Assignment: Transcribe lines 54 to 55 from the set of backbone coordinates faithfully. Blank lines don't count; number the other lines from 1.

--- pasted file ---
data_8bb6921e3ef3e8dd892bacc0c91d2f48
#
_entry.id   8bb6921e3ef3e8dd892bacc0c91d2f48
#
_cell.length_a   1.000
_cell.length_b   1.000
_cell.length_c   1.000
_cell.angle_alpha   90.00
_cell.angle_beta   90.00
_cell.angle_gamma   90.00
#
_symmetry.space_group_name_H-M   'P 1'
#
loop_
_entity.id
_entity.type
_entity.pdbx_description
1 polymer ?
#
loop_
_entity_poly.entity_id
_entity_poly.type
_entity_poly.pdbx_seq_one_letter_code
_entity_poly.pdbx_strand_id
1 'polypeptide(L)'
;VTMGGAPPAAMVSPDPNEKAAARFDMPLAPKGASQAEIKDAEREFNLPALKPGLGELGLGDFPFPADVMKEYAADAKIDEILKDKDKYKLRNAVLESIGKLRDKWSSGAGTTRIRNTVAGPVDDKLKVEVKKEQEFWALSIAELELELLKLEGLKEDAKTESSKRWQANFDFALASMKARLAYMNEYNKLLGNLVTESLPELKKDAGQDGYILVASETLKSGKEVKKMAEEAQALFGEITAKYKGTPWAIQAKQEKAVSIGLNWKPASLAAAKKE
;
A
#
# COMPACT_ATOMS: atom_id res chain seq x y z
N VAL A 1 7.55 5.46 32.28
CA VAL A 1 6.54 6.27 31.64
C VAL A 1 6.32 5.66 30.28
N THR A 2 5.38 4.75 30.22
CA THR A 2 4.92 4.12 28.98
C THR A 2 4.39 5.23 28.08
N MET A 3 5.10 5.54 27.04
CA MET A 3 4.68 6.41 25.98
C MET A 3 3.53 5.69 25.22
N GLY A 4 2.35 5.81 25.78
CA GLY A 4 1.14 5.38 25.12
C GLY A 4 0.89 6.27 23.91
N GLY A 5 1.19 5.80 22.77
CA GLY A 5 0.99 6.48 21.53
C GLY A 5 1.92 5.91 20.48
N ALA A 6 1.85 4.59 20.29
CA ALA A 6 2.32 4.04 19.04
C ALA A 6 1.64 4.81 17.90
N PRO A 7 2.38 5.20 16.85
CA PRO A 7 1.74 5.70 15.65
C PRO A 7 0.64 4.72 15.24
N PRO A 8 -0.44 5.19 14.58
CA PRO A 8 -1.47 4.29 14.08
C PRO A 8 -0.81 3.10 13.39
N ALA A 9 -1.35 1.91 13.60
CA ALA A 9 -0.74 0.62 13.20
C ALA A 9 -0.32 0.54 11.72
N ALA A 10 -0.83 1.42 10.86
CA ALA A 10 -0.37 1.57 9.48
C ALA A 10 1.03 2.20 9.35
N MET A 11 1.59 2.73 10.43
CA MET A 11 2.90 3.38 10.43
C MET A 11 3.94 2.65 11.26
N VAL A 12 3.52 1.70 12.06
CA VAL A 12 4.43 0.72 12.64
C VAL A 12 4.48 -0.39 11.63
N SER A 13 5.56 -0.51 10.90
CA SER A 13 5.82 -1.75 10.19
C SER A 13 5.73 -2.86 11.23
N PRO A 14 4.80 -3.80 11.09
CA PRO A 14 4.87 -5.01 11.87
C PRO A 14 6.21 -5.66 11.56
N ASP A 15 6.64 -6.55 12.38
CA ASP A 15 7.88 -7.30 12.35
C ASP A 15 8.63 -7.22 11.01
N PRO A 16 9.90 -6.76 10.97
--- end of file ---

C PRO A 8 -0.81 3.10 13.39
N ALA A 9 -1.35 1.91 13.60